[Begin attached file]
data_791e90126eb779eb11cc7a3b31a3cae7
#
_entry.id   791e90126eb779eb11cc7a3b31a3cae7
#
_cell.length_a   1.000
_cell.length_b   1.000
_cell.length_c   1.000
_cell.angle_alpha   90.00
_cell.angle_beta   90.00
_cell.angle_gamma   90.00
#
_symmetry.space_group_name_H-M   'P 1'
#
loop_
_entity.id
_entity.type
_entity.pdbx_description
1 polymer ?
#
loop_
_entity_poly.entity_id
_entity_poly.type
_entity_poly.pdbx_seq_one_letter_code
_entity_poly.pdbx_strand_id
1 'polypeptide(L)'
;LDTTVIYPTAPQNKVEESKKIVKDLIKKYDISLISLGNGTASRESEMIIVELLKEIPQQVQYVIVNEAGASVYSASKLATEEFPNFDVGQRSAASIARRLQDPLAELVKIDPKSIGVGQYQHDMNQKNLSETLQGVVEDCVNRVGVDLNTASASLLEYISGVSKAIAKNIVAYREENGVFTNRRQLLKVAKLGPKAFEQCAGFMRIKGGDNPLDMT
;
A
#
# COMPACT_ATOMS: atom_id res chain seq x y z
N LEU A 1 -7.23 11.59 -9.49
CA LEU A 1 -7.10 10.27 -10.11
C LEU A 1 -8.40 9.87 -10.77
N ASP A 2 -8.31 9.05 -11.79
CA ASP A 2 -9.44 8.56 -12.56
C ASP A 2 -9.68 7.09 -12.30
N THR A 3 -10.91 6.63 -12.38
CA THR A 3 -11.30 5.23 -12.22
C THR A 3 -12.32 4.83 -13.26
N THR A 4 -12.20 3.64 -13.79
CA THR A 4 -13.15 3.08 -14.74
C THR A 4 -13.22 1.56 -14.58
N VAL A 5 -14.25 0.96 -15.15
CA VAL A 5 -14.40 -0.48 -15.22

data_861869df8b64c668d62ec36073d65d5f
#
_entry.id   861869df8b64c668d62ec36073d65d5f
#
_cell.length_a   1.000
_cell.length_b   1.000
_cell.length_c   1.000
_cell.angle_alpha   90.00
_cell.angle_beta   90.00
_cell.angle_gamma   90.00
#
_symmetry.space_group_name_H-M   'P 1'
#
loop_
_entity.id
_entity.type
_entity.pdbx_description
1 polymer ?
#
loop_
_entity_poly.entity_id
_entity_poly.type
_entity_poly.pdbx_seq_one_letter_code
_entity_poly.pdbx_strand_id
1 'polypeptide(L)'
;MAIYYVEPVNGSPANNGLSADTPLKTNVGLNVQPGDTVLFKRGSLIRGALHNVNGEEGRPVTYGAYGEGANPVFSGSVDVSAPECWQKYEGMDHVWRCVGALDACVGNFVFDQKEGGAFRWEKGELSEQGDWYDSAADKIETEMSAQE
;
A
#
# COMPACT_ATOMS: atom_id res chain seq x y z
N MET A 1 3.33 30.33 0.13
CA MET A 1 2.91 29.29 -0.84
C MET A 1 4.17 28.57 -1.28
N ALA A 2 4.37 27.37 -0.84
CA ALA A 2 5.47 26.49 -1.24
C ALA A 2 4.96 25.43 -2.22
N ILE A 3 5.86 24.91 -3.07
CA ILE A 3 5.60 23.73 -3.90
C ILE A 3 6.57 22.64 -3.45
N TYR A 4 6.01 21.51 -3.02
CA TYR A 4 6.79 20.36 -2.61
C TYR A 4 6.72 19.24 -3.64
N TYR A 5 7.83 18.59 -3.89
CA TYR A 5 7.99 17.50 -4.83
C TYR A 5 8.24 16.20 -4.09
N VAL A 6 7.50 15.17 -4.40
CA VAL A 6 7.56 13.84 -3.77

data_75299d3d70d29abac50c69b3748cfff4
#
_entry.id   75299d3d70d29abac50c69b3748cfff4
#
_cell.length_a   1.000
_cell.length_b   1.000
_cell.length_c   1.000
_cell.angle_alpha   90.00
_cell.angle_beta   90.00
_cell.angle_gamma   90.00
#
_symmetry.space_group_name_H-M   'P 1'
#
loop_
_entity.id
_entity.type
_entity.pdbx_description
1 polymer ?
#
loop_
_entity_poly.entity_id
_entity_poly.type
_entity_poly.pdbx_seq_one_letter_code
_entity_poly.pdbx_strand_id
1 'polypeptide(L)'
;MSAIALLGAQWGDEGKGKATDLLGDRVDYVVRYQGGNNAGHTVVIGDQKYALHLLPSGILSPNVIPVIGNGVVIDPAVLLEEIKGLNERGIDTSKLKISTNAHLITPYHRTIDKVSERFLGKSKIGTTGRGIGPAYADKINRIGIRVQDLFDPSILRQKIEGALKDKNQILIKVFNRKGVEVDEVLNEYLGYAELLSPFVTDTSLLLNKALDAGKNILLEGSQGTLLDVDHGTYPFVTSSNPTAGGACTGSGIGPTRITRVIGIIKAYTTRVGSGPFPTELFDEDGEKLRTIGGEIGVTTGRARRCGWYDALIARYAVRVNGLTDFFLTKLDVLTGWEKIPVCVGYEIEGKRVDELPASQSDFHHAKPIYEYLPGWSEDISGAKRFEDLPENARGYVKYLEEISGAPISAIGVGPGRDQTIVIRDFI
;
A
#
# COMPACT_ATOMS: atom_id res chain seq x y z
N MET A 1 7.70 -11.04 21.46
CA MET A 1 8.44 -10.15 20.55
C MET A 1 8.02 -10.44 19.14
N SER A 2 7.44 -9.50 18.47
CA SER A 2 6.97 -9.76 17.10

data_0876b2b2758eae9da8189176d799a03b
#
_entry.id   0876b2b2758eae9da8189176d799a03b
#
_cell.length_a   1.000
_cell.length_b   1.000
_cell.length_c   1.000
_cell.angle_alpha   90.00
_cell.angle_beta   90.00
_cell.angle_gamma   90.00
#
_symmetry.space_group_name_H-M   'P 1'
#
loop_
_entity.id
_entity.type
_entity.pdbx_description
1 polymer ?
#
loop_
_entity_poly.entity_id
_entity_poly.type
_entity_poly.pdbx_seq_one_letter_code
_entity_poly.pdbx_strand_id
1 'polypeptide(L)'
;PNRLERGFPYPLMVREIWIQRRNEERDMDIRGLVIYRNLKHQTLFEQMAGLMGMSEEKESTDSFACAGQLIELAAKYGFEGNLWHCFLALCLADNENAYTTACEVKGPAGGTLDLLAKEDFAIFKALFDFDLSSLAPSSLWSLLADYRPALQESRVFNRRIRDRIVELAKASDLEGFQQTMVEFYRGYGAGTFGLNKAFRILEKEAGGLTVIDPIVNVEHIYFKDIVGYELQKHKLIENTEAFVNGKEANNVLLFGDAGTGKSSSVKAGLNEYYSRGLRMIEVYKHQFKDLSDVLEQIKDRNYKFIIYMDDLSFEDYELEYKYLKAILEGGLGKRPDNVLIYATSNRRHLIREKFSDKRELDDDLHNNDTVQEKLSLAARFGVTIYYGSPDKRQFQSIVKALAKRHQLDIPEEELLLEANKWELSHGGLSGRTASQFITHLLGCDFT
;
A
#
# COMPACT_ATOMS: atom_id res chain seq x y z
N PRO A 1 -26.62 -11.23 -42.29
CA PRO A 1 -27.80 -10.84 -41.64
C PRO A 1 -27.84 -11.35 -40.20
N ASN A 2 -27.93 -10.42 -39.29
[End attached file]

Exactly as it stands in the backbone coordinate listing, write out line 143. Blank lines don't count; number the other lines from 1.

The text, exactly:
_entity.pdbx_description